3rd Equitarian Workshop – Day 3 Tuesday, October 23, 2012
The Equitarian group enjoyed another tasty Mexican buffet breakfast at the hotel in the early morning. The plans to depart from the hotel to the village of Sa
n Juan Tepulco at 8:00 AM were changed. Instead a group discussion regarding yesterday and today’s events was started while we awaited the vans. Amy McLean and Rebecca Bott gave a brief review of handling behavior and imprinting as compared to horses. An interesting discussion about individuals handling donkeys and mules ensued. Next, Larry Kelly gave a brief review of what we might expect to see in mouths in San Juan Tepulco, and included his view points and opinions about fluorosis in regards to what he sees with dental pathology in this area. Larry entertained us by saying that veterinarians should have butt wipes (aka hand wipes) available at the end of the day if they are going to do equine dentistry in a region where fluorosis is a concern, due to its effects on the teeth, making them quite brittle as well as other changes such as hypercementosis, disrupted eruption, discoloration, early attrition and diastema. Our Mexican colleague, Dr. Maria Masri, who is a human dentist as well as large animal internist, had interesting comments about fluorosis symptoms seen in people in Mexico in comparison to horses. Lastly, Stephen Blakeway commented about some of the things that the Donkey Sanctuary groups could contribute to the Equitarians while being a part of its community development programs. He emphasized the importance of communications with individual communities to determine people’s and animal’s needs. It was also stated that this annual workshop should be used as a learning and teaching model for those attending that have an interest in starting their own group or project. Dave Turoff commented that it would make sense to have water available for animals being brought in. We then loaded up and headed out.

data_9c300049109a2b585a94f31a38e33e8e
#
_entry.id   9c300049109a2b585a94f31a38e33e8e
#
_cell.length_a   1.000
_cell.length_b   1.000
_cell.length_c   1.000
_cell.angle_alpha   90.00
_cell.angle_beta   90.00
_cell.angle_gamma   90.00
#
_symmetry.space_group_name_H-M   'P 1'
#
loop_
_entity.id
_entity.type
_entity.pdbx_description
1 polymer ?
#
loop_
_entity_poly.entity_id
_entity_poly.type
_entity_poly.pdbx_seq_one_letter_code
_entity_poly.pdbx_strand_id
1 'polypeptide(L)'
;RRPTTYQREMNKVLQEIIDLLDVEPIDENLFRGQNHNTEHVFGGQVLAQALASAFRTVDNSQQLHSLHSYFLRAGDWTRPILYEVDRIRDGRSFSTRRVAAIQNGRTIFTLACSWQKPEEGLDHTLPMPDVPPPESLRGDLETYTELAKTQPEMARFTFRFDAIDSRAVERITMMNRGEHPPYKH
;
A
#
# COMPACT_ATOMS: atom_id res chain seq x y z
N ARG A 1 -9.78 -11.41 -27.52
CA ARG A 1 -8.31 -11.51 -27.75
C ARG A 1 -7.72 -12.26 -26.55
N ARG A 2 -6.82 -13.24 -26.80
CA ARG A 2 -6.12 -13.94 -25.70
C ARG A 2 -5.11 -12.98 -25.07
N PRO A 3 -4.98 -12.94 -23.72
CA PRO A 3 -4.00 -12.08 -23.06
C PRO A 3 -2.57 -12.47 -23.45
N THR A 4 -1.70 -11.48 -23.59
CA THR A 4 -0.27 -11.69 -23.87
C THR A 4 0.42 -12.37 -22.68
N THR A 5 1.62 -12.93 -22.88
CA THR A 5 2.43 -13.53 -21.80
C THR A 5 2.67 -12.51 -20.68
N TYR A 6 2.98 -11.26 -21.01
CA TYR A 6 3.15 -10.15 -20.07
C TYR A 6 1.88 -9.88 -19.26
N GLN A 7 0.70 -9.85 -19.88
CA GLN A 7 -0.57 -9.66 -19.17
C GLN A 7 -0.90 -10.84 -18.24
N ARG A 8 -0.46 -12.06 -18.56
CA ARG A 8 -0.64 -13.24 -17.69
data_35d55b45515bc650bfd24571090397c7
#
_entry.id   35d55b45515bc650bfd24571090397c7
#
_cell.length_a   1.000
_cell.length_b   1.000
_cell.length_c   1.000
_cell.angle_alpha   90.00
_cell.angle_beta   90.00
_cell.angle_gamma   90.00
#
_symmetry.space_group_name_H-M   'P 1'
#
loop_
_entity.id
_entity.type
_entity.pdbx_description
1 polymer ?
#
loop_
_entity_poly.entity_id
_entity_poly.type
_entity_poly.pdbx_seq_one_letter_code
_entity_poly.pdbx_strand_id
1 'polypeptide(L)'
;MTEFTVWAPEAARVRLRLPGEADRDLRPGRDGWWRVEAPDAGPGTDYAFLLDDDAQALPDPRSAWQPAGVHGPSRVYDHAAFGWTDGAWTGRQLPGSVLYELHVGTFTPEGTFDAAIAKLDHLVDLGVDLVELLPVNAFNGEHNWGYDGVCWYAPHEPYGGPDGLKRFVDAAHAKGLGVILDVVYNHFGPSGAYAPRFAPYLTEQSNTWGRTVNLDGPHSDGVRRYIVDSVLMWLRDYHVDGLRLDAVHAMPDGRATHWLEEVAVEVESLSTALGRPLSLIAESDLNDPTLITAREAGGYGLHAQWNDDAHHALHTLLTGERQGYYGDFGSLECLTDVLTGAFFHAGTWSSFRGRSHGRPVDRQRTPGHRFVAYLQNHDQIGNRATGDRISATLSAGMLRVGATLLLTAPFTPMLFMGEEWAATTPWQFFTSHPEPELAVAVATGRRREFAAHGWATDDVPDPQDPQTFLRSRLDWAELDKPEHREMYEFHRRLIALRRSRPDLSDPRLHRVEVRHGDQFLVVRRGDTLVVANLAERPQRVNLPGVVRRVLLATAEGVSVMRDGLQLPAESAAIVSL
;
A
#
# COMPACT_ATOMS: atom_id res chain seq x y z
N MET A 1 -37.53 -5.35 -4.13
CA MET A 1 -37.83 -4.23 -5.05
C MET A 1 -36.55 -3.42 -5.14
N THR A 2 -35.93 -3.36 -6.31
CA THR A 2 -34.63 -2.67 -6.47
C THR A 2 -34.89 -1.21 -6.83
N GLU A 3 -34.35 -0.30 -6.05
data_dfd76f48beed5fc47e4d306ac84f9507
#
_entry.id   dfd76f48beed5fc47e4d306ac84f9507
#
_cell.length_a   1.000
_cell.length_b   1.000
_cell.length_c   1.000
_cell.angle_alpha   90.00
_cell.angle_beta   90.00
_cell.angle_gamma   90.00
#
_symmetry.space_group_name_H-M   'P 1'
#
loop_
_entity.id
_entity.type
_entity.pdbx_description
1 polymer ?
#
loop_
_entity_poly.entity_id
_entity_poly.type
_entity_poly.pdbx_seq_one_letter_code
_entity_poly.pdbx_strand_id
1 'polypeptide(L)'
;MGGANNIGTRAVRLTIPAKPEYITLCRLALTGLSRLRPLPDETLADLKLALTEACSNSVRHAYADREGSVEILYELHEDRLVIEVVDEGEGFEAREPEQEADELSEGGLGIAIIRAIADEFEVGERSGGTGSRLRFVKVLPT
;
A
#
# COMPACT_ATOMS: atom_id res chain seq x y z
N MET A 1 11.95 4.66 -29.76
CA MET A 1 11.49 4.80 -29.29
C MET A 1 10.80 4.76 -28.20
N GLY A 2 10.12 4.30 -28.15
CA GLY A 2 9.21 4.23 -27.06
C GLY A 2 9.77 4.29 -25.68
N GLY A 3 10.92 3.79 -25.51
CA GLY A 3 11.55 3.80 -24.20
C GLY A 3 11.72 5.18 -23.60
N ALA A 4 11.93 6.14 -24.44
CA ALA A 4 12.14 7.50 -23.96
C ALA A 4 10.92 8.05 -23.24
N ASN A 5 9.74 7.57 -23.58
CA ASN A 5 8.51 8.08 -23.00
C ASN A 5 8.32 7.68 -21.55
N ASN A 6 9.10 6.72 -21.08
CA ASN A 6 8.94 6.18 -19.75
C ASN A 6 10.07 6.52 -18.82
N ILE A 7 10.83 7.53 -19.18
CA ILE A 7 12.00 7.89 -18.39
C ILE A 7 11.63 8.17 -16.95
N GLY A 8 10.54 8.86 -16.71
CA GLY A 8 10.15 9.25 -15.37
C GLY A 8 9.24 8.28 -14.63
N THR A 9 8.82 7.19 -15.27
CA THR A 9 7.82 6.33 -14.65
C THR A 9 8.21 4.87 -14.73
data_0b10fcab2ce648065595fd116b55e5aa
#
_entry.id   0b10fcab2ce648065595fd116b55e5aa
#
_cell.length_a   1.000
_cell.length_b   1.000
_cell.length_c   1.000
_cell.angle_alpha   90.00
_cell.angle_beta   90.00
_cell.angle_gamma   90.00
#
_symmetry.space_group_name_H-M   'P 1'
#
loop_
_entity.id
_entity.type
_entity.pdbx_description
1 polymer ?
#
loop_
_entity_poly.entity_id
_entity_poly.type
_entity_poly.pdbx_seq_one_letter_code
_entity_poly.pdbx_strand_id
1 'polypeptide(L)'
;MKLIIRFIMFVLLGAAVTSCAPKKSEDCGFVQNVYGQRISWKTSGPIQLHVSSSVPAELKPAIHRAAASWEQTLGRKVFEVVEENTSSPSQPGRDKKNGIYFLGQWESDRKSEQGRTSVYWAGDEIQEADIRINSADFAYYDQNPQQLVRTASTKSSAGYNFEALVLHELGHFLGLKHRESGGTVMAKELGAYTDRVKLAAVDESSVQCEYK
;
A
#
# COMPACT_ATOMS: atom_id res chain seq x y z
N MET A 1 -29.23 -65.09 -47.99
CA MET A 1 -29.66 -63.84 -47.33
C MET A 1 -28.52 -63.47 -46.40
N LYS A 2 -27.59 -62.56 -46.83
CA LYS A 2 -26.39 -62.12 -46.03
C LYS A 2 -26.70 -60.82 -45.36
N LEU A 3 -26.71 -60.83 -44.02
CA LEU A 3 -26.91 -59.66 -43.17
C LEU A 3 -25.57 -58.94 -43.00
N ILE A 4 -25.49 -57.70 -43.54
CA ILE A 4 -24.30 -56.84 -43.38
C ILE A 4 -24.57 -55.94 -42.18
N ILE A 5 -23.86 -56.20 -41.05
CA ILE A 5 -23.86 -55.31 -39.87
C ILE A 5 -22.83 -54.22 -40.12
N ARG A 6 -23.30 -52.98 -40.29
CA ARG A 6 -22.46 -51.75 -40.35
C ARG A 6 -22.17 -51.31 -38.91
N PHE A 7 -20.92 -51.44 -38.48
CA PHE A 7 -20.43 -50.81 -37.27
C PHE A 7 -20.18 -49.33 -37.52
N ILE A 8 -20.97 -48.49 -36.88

When we arrived in the village, we saw that the animals brought in were mostly working burros and mules. Work was quickly begun at the various stations: saddle and harness fitting and repair, dentistry, farriery, surgery, and medicine. The animals were sent to the specific station based on what was observed at the reception station and gleaned from the owner’s history of the animal. Generally, body condition scores of equids brought in were low, and all work stations were kept busy all day.
Today’s workplace – a vacant lot with work stations set up for the many donkeys.
Drs. David Turoff and Hal Schott place a dental speculum in a donkey’s mouth for its dental work. (Check out Turoff’s Equitarian arm tattoo!)
Pressure sores from pack saddles and halters were common findings. The prominent spines of many of the thin donkeys led to many discussions with owners about nutrition. Each was given a month’s supply of FullBucket’s vitamin mineral supplement. We were delighted to see that many of them ate the powder avidly.
An owner coping with multiple donkeys and bags of supplement at the same
A number of donkeys had carbuncle-like lesions around their carpi which were strongly suggestive of cutaneous tuberculosis. These lesions were cleaned, and an immune stimulant was administered.
Likely cutaneous tuberculosis lesion
Various hoof problems were common and the surgery station was kept busy with castrations and various other procedures.
The majority of people bringing animals to us today were women and young children although a few came in as a family.
Our clients today were extremely friendly and appreciative of the efforts being put forth by the Equitarian groups. A delicious variety of local food was prepared by the women of the village and was available for purchase at one of the tents throughout the day. Work finally slowed down around 5:30 PM after which most of the tents were taken down. An estimated total of 350 animals were received over the course of the day, but a final count awaits review of the medical record sheets. A lot of tired but happy Equitarian members traveled back to the hotel to have dinner at 9:30 PM.
Blog by Dr. Chuck Boreson and photos by Karen Kennedy, Icon Studios